WOODBINE — The end to a heated debate that started more than 13 months ago about new homes construction on Cumberland Island National Seashore could be coming as early as April, people involved in the negotiations say.

That end is likely to result in new homes being built, according to a Cumberland Island official.

The debate began when the Camden County Planning Commission approved a hardship variance that would allow construction of a 10-home subdivision on the federally protected island.

The tract cuts a swath entirely across the narrowest part of the island, just north of Sea Camp Campground. An appeal was filed by conservation groups and merchants dependent on the tourism generated by the national seashore who were concerned new construction could drive away visitors.

After the appeal was filed in early January 2017, other island property owners with tracts throughout the island also expressed a desire to build homes on the island.

Rather than just deal with the hardship variance appeal, county officials decided they would rezone all non-federal land on the island, an estimated 1,000 acres. There are 22 fee-simple private property owners on the island who could potentially build there.

Much of the land in question is zoned as conservation preservation. Those areas serve as “wildlife refuges, possess great natural beauty, are of historic or ecological significance, are utilized for outdoor recreational purposes or provide needed open spaces for the health and general welfare of the county’s inhabitants,” according to the county’s description.

Camden County Commissioners are scheduled to resolve the issue sometime in April, said Eric Landon, director of Planning & Development for the county.

“The purpose of those meetings will be to move forward with a zoning change to provide a solution for Cumberland that will balance conservation and private property rights,” he said in an email. “Our hope is that an agreement can be reached prior to these meetings and that this agreement will be the basis for any county action taken.”

LONG DEBATE

Gary Ingram, superintendent of Cumberland Island, convinced commissions early last summer to delay their ruling until after he conducted meetings with island residents, elected officials and conservation groups in an attempt to work out an agreement everyone can support.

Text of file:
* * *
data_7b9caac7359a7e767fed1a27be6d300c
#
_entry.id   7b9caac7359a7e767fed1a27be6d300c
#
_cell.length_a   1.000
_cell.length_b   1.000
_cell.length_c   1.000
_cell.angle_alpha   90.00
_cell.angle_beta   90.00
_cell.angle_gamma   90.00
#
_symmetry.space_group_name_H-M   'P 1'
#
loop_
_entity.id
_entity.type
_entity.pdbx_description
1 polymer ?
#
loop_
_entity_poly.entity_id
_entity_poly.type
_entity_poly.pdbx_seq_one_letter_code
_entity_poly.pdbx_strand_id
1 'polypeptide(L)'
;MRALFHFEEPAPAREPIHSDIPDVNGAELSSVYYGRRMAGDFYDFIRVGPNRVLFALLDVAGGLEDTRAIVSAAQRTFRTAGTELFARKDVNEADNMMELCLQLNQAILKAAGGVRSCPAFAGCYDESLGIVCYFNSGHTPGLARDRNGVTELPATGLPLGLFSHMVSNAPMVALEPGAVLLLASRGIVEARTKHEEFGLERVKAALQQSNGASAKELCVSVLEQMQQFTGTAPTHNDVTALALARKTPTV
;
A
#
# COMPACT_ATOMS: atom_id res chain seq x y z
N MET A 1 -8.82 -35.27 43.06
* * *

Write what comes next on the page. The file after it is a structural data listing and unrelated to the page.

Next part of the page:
Anything less than an agreement everyone will support will likely end up in the hands of a Superior Court judge in a state that supports private property rights.

“It’s been going well,” Ingram said. “The goal is to have more conservation on the island. I’m trying to come up with an agreement that benefits the island.”

Ingram said he hopes to have an agreement he can present to County Commissioners that will allow new home construction west of the main road, while creating a conservation corridor on the east side.

“The intention is to present an agreement to show we’ve made some serious progress,” Ingram said.

Island residents have said they only plan to build single-family homes, he said.

“I feel confident in talking with land owners that they’re not talking hotels or condominiums,” he said. “They’re not looking to build a ton of stuff out there.”

GUARDED OPTIMISM

Bill Sapp, a lawyer with the Southern Environmental Law Center, said he hopes an agreement can be reached.

“Aside from slowing down during and after Hurricane Irma, it is our understanding that the discussions have been moving along well between the National Park Service and the Cumberland Island property owners,” he said.

But county commissioners will be the ones who ultimately determine the outcome.

“Although it is not likely that there will be a final agreement in place any time soon, we are hopeful that there will be a framework in place soon upon which such an agreement can be fashioned,” Sapp said. “Agreements involving so many people and so many issues take time to put together right, especially when they involve a place as iconic as the Cumberland Island National Seashore.”

Alex Kearns, chair of St. Marys EarthKeepers, said she was limited on what she could say about the negotiations because of confidentiality agreements.

“The discussions are going well as we work toward a solution that will honor all parties while protecting the island’s well being, now and for generations to come,” she said.

Kearns said she believes there has been progress in the negotiations involving county commissioners, the Park Service and stakeholders, and she expressed hope an agreement can be reached.

“I believe that there is a middle-ground and that if the NPS, the environmental organizations, and the property owners come to a position of accord and unity, the future of the Island will be secured,” she said. “That coalition would be a formidable and effective force as we go forward.”

Ingram said the goal is to negotiate an agreement that will last for the next 100 years and enable relationships to grow stronger among island residents, conservation groups and other stakeholders.

“I’m hoping at some point we can work really hard to make something happen,” he said. “This is not an easy issue to solve. The No. 1 thing that could stop this is if anyone gets greedy.”

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